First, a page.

0.9.17

0.9.16

  • Issue #181 Should use qualified module names for resolution to work correctly
  • Deprecate github_tarball sources
  • Reduce number of API calls for github_tarball sources

0.9.15

  • Issue #187 Fixed parallel installation issues
  • Issue #185 Sanitize the gem/bundler environment before spawning (ruby 1.9+)

0.9.14

  • Issue #182 Sanitize the environment before spawning (ruby 1.9+)
  • Issue #184 Support transitive dependencies in modules using :path
  • Git dependencies using modulefile syntax make librarian-puppet fail
  • Issue #108 Don’t fail on malformed Modulefile from a git dependency

0.9.13

  • Issue #176 Upgrade to librarian 0.1.2
  • Issue #179 Need to install extra gems just in case we are in ruby 1.8
  • Issue #178 Print a meaningful message if puppet gem can’t be loaded for :git sources

0.9.12

  • Remove extra dependencies from gem added when 0.9.11 was released under ruby 1.8

0.9.11

  • Add modulefile dsl to reuse Modulefile dependencies
  • Consider Puppetfile-dependencies recursively in git-source
  • Support changing tmp, cache and scratch paths
  • librarian-puppet package causes an infinite loop
  • Show a message if no versions are found for a module
  • Make download of tarballs more robust
  • Require open3_backport in ruby 1.8 and install if not present
  • Git dependencies in both Puppetfile and Modulefile cause a Cannot bounce Puppetfile.lock! error
  • Better sort of github tarball versions when there are mixed tags starting with and without ‘v’
  • Fix error if a git module has a dependency without version
  • Fix git dependency with :path attribute
  • Cleaner output when no Puppetfile found
  • Reduce the number of API calls to the Forge
  • Don’t sort versions as strings. Rely on the forge returning them ordered
  • Pass –module_repository to puppet module install to install from other forges
  • Cache forge responses and print an error if returns an invalid response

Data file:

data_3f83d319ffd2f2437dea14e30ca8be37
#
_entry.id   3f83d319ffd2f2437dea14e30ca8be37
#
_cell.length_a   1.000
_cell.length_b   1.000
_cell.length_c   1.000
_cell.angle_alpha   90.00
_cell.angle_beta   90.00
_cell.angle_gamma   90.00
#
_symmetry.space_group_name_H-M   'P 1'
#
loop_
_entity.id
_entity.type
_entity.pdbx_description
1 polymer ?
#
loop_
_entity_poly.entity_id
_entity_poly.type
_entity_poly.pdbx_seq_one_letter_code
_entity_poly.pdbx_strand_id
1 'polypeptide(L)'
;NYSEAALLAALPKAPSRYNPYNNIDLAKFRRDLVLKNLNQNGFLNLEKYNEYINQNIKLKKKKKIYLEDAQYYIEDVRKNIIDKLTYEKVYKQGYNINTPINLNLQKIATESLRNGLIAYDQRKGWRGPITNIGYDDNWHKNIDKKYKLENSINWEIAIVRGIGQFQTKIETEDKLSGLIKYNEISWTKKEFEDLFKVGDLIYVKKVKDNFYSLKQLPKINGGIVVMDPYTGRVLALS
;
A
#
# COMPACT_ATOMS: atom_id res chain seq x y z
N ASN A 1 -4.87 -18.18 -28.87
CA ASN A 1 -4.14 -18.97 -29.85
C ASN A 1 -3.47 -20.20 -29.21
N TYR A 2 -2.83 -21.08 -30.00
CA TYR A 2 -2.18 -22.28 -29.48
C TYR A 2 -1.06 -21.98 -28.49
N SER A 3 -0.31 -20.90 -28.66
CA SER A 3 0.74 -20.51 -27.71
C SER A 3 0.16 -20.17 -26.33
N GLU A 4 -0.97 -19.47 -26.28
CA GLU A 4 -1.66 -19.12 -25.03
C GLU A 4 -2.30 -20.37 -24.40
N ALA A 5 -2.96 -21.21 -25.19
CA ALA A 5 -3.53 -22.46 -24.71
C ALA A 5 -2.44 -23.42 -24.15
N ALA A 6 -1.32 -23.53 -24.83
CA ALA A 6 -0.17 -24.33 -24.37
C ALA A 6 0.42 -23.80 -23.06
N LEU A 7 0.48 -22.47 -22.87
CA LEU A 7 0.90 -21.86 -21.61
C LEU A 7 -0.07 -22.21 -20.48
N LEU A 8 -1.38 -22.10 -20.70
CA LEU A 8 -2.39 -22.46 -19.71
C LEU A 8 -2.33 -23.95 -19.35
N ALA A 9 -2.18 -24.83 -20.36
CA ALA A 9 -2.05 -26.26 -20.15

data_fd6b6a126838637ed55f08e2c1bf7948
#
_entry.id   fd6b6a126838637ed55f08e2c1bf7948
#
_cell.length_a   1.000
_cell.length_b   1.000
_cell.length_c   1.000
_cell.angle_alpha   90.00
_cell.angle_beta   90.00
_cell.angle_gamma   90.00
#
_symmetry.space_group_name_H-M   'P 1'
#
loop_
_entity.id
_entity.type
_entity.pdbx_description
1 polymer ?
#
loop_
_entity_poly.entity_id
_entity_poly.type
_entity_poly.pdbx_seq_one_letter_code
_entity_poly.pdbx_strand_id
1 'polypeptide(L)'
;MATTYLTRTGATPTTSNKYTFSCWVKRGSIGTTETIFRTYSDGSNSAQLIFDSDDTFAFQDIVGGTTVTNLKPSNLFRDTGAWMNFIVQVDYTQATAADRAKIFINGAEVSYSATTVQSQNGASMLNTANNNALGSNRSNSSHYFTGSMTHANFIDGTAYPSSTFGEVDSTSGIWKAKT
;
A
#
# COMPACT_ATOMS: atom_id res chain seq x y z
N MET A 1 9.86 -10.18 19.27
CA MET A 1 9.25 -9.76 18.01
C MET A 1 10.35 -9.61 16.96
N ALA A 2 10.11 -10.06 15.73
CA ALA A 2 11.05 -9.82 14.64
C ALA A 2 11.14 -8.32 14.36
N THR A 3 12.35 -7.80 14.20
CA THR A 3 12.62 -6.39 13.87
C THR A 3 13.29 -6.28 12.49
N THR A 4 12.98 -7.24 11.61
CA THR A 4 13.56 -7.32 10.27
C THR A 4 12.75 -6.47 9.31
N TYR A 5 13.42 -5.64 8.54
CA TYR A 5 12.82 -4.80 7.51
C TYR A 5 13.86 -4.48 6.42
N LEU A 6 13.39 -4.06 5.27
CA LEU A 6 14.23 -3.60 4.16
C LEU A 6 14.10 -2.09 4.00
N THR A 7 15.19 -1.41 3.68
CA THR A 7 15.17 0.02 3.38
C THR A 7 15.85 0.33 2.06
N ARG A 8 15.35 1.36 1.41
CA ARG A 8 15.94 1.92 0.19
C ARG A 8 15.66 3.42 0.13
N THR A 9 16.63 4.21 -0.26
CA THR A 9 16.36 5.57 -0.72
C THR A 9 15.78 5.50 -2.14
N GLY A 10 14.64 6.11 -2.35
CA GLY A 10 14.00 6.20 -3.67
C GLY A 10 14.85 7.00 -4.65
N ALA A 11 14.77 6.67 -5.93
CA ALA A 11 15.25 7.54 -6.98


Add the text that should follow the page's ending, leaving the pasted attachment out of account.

• Add a User-Agent header to all requests to the GitHub API
  • Convert puppet version requirements to rubygems, pessimistic and ranges
  • Use librarian gem

0.9.10

  • Catch GitHub API rate limit exceeded
  • Make Librarian::Manifest Semver 2.0.0 compatible

 

New release of librarian puppet

Puppet Labs logoI’ve been helping with the development of librarian-puppet, pushing upstream a lot of fixes we had made in the past and applying long outstanding pull requests in the project in order to get a release out, and finally you can get the (probably) last release before 1.0.0 which should be stable enough for day to day use.

Besides bug fixes probably the best feature is the ability of reusing the Modulefile dependencies by creating the simplest Puppetfile, if you only need modules from the Puppet Forge

forge "http://forge.puppetlabs.com"

modulefile

 

The changelog

0.9.13

  • Issue #176 Upgrade to librarian 0.1.2
  • Issue #179 Need to install extra gems just in case we are in ruby 1.8
  • Issue #178 Print a meaningful message if puppet gem can’t be loaded for :git sources

0.9.12

  • Remove extra dependencies from gem added when 0.9.11 was released under ruby 1.8

0.9.11

  • Add modulefile dsl to reuse Modulefile dependencies
  • Consider Puppetfile-dependencies recursively in git-source
  • Support changing tmp, cache and scratch paths
  • librarian-puppet package causes an infinite loop
  • Show a message if no versions are found for a module
  • Make download of tarballs more robust
  • Require open3_backport in ruby 1.8 and install if not present
  • Git dependencies in both Puppetfile and Modulefile cause a Cannot bounce Puppetfile.lock! error
  • Better sort of github tarball versions when there are mixed tags starting with and without ‘v’
  • Fix error if a git module has a dependency without version
  • Fix git dependency with :path attribute
  • Cleaner output when no Puppetfile found
  • Reduce the number of API calls to the Forge
  • Don’t sort versions as strings. Rely on the forge returning them ordered
  • Pass –module_repository to puppet module install to install from other forges
  • Cache forge responses and print an error if returns an invalid response
  • Add a User-Agent header to all requests to the GitHub API
  • Convert puppet version requirements to rubygems, pessimistic and ranges
  • Use librarian gem

Testing puppet modules

Puppet Labs logoThere are several steps depending on how much involved the tests are, what parts are tested and, of course, how long it takes to run the tests.

For unit testing we use rspec puppet, and we can check that our manifests and modules compile and contain the expected values. It can be used to test that specific types, classes or definitions are in the compiled catalog and that the parameters math the expectations.